(Updates with analyst’s comment in fourth paragraph.)
Oct. 25 (Bloomberg) -- MetLife Inc., the largest U.S. life insurer, said its plan to increase the dividend and resume share repurchases was rejected by the Federal Reserve. The stock declined in extended trading.
“We are disappointed that we cannot commence increased capital actions now,” Chief Executive Officer Steven Kandarian said in a statement today.
Kandarian is seeking to sell the company’s deposit- gathering operation, which subjects the company to Fed oversight along with lenders such as JPMorgan Chase & Co. and Bank of America Corp. JPMorgan was permitted in March to increase its quarterly payout and buy back shares, while Bank of America’s plan was rejected.
“It’s clearly an embarrassment for the company,” said Dan Theriault, an analyst at New York-based Portales Partners LLC. “Met had signaled to investors that it was increasing its common share dividend and initiating a share repurchase program,” said Theriault, who said he plans to keep his “hold” rating on the stock.
The annual dividend remains 74 cents a share, the same level it’s been since 2007, MetLife said in today’s statement. Prudential Financial Inc., the No. 2 U.S. life insurer, announced last year it was boosting its annual dividend 64 percent to $1.15, its highest payout since 2007. Prudential wasn’t one of the firms that had a capital plan reviewed by the Fed in March.
MetLife slipped 4.8 percent to $31.25 in extended trading at 5:30 p.m. in New York. The firm has dropped 26 percent this year on the New York Stock Exchange, compared with the 17 percent slump in the 24-company KBW Insurance Index.
“Our analysis shows that the company’s current capital level and financial strength support capital action increases,” Kandarian said in the statement. “We look forward to seeking and gaining approval of our capital plan from the Federal Reserve early next year.”
MetLife said Oct. 12 it may also try to sell its mortgage- origination operation. The firm cited the “tremendous amount of resources” needed to compete in home lending, given what the company called an “uncertain marketplace and regulatory environment.” Insurers Allstate Corp. and Hartford Financial Services Group Inc. have also announced exits from banking.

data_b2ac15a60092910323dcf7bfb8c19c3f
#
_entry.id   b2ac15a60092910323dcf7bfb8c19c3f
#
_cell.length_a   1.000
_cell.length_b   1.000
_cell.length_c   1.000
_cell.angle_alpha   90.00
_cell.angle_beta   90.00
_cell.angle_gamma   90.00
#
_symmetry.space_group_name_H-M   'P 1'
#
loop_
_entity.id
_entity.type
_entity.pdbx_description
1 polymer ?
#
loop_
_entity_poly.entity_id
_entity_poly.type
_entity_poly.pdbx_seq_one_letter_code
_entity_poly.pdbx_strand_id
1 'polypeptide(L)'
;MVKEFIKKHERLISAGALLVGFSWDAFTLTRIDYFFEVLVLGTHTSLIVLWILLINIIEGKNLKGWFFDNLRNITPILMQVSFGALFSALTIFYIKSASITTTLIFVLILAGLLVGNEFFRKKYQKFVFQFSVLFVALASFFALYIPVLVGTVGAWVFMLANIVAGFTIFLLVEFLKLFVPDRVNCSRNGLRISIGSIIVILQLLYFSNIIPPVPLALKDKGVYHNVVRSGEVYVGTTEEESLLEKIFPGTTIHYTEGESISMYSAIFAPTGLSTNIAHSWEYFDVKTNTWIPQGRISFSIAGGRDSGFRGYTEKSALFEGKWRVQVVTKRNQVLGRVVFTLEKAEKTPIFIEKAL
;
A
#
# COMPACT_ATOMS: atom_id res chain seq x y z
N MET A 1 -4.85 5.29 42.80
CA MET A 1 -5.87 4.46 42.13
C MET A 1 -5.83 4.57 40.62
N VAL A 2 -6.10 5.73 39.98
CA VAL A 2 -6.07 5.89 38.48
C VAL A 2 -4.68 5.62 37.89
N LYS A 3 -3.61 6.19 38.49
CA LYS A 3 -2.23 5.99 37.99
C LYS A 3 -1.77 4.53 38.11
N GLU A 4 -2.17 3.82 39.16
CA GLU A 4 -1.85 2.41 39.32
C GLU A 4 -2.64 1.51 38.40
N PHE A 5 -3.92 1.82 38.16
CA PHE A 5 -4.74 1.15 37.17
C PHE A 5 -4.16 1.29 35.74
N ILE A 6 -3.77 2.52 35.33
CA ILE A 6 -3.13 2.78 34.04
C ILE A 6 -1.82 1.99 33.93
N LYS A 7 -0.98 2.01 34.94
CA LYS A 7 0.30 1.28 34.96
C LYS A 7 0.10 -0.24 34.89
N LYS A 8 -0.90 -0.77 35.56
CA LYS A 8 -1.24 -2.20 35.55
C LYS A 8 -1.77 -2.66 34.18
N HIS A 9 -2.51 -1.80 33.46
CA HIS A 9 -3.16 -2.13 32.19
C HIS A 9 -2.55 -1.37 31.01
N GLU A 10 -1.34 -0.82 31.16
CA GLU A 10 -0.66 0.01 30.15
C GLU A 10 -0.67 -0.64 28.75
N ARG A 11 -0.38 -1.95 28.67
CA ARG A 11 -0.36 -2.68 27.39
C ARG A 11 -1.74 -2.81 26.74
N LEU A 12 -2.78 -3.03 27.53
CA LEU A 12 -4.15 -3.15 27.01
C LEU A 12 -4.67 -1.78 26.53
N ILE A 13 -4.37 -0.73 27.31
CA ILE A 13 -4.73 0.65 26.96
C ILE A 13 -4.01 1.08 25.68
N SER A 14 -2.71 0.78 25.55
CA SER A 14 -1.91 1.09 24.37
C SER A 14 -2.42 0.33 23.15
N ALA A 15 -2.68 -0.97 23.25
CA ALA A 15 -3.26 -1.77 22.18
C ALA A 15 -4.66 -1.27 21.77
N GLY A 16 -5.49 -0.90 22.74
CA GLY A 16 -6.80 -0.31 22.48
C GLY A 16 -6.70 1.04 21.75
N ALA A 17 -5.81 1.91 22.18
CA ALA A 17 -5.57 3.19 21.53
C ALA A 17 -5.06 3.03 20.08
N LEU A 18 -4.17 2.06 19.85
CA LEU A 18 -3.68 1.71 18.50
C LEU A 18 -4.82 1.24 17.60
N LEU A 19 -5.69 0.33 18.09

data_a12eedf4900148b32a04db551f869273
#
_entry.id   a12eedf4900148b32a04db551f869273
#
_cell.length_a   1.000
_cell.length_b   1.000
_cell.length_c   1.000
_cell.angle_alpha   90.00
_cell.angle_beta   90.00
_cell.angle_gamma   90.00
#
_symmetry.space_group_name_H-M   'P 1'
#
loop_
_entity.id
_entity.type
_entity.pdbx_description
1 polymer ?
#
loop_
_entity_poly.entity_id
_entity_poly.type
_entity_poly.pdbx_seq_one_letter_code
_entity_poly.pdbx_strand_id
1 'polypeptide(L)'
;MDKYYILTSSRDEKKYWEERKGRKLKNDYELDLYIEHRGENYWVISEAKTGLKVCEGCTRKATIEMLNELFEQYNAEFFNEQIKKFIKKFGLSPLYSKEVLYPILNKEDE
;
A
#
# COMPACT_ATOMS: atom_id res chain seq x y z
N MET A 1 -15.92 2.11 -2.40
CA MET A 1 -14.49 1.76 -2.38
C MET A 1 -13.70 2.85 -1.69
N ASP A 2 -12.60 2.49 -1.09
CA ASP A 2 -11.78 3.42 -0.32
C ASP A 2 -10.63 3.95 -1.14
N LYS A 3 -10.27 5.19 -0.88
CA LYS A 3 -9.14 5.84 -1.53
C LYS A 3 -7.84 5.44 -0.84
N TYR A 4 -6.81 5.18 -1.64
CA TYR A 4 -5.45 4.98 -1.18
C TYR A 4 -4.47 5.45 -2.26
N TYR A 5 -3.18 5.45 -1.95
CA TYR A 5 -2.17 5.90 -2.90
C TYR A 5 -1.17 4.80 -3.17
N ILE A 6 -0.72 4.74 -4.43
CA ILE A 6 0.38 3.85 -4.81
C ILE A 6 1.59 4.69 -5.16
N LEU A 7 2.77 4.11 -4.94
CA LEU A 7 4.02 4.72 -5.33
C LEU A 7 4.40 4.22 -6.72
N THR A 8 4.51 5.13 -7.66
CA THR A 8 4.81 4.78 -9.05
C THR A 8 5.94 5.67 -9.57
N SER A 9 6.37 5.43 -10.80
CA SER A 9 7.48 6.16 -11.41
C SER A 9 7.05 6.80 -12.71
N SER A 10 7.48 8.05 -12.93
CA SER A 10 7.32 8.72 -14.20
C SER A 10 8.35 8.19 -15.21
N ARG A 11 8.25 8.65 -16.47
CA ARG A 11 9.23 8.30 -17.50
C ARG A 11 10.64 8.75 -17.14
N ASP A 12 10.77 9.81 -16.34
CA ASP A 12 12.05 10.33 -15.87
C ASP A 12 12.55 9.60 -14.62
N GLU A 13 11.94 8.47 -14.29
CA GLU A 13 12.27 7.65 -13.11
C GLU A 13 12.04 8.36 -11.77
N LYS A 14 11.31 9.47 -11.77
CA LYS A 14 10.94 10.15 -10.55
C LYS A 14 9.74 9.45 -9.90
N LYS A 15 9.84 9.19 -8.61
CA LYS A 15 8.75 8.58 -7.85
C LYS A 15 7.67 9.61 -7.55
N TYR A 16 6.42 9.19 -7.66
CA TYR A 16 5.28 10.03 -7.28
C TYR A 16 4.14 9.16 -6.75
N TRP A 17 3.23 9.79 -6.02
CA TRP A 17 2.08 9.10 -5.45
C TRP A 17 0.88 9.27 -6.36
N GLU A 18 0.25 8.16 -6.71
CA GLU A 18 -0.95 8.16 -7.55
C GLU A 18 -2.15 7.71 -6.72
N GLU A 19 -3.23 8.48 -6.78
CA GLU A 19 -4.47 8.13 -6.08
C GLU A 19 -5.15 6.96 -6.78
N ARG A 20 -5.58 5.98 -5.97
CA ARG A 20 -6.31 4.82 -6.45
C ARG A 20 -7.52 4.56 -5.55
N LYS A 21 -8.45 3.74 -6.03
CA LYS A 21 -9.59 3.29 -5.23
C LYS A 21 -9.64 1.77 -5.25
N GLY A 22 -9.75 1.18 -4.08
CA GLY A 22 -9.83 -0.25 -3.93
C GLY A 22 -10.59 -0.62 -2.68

MetLife issued stock in 2008 as the company built capital to guard against investment losses and again in 2010 as it raised funds to expand outside the U.S. with the purchase of American Life Insurance Co. for about $16 billion. The insurer freed up $1 billion in capital selling operations in Venezuela and Taiwan and portions of its businesses in the U.K. and Japan, Kandarian said in July.
MetLife, which pays a dividend once a year, said in March that it was too early to state its plans.
“Our capital distribution activity typically occurs later in the year, and if our board should decide to pursue any such activity, that action will need to be reviewed and approved by the Federal Reserve at that time,” the company said March 18.
The Fed has said its review included a test of how banks would absorb stresses of a typical recession, such as a decline in the value of riskier assets, and an 11 percent unemployment rate.
The Fed told banks in November to consider conservative payouts that would still allow for a significant build-up of capital. Jack Gutt, a spokesman for the New York Fed, declined to comment today.
--With assistance from Maryellen Tighe and Caroline Salas Gage in New York. Editors: Dan Kraut, Dan Reichl
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